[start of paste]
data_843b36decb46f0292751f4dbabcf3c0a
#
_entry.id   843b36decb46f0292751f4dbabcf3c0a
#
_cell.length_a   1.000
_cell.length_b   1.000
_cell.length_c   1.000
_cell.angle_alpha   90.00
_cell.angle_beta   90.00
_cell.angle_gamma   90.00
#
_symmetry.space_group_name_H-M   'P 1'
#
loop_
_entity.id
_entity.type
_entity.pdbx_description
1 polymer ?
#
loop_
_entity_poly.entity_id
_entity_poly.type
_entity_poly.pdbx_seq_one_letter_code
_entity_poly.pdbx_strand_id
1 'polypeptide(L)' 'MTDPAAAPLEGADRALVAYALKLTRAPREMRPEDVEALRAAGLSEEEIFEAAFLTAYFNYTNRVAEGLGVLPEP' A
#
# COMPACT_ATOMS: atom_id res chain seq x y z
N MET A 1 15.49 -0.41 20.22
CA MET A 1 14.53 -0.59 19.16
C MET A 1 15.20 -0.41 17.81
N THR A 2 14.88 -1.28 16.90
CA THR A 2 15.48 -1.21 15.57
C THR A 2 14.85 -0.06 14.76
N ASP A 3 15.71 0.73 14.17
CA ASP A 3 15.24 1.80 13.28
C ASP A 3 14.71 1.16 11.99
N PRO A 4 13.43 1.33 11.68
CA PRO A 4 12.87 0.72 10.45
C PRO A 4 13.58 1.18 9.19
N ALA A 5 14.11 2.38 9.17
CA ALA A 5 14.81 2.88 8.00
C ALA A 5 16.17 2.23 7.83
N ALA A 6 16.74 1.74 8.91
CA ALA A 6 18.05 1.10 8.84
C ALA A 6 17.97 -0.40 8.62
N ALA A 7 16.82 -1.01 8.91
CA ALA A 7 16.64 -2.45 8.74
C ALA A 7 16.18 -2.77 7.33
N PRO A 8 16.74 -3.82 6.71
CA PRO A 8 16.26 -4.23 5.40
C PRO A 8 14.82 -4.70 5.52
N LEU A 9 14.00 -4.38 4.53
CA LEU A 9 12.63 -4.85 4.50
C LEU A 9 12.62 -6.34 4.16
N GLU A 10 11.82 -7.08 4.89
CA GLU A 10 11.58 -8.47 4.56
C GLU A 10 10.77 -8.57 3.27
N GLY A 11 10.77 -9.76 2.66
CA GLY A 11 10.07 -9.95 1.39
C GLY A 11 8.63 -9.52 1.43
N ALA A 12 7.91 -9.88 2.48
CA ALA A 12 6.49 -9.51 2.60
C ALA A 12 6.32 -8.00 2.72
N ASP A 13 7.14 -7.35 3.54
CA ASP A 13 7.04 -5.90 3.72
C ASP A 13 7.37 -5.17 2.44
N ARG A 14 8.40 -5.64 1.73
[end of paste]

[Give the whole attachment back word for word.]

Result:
data_843b36decb46f0292751f4dbabcf3c0a
#
_entry.id   843b36decb46f0292751f4dbabcf3c0a
#
_cell.length_a   1.000
_cell.length_b   1.000
_cell.length_c   1.000
_cell.angle_alpha   90.00
_cell.angle_beta   90.00
_cell.angle_gamma   90.00
#
_symmetry.space_group_name_H-M   'P 1'
#
loop_
_entity.id
_entity.type
_entity.pdbx_description
1 polymer ?
#
loop_
_entity_poly.entity_id
_entity_poly.type
_entity_poly.pdbx_seq_one_letter_code
_entity_poly.pdbx_strand_id
1 'polypeptide(L)' 'MTDPAAAPLEGADRALVAYALKLTRAPREMRPEDVEALRAAGLSEEEIFEAAFLTAYFNYTNRVAEGLGVLPEP' A
#
# COMPACT_ATOMS: atom_id res chain seq x y z
N MET A 1 15.49 -0.41 20.22
CA MET A 1 14.53 -0.59 19.16
C MET A 1 15.20 -0.41 17.81
N THR A 2 14.88 -1.28 16.90
CA THR A 2 15.48 -1.21 15.57
C THR A 2 14.85 -0.06 14.76
N ASP A 3 15.71 0.73 14.17
CA ASP A 3 15.24 1.80 13.28
C ASP A 3 14.71 1.16 11.99
N PRO A 4 13.43 1.33 11.68
CA PRO A 4 12.87 0.72 10.45
C PRO A 4 13.58 1.18 9.19
N ALA A 5 14.11 2.38 9.17
CA ALA A 5 14.81 2.88 8.00
C ALA A 5 16.17 2.23 7.83
N ALA A 6 16.74 1.74 8.91
CA ALA A 6 18.05 1.10 8.84
C ALA A 6 17.97 -0.40 8.62
N ALA A 7 16.82 -1.01 8.91
CA ALA A 7 16.64 -2.45 8.74
C ALA A 7 16.18 -2.77 7.33
N PRO A 8 16.74 -3.82 6.71
CA PRO A 8 16.26 -4.23 5.40
C PRO A 8 14.82 -4.70 5.52
N LEU A 9 14.00 -4.38 4.53
CA LEU A 9 12.63 -4.85 4.50
C LEU A 9 12.62 -6.34 4.16
N GLU A 10 11.82 -7.08 4.89
CA GLU A 10 11.58 -8.47 4.56
C GLU A 10 10.77 -8.57 3.27
N GLY A 11 10.77 -9.76 2.66
CA GLY A 11 10.07 -9.95 1.39
C GLY A 11 8.63 -9.52 1.43
N ALA A 12 7.91 -9.88 2.48
CA ALA A 12 6.49 -9.51 2.60
C ALA A 12 6.32 -8.00 2.72
N ASP A 13 7.14 -7.35 3.54
CA ASP A 13 7.04 -5.90 3.72
C ASP A 13 7.37 -5.17 2.44
N ARG A 14 8.40 -5.64 1.73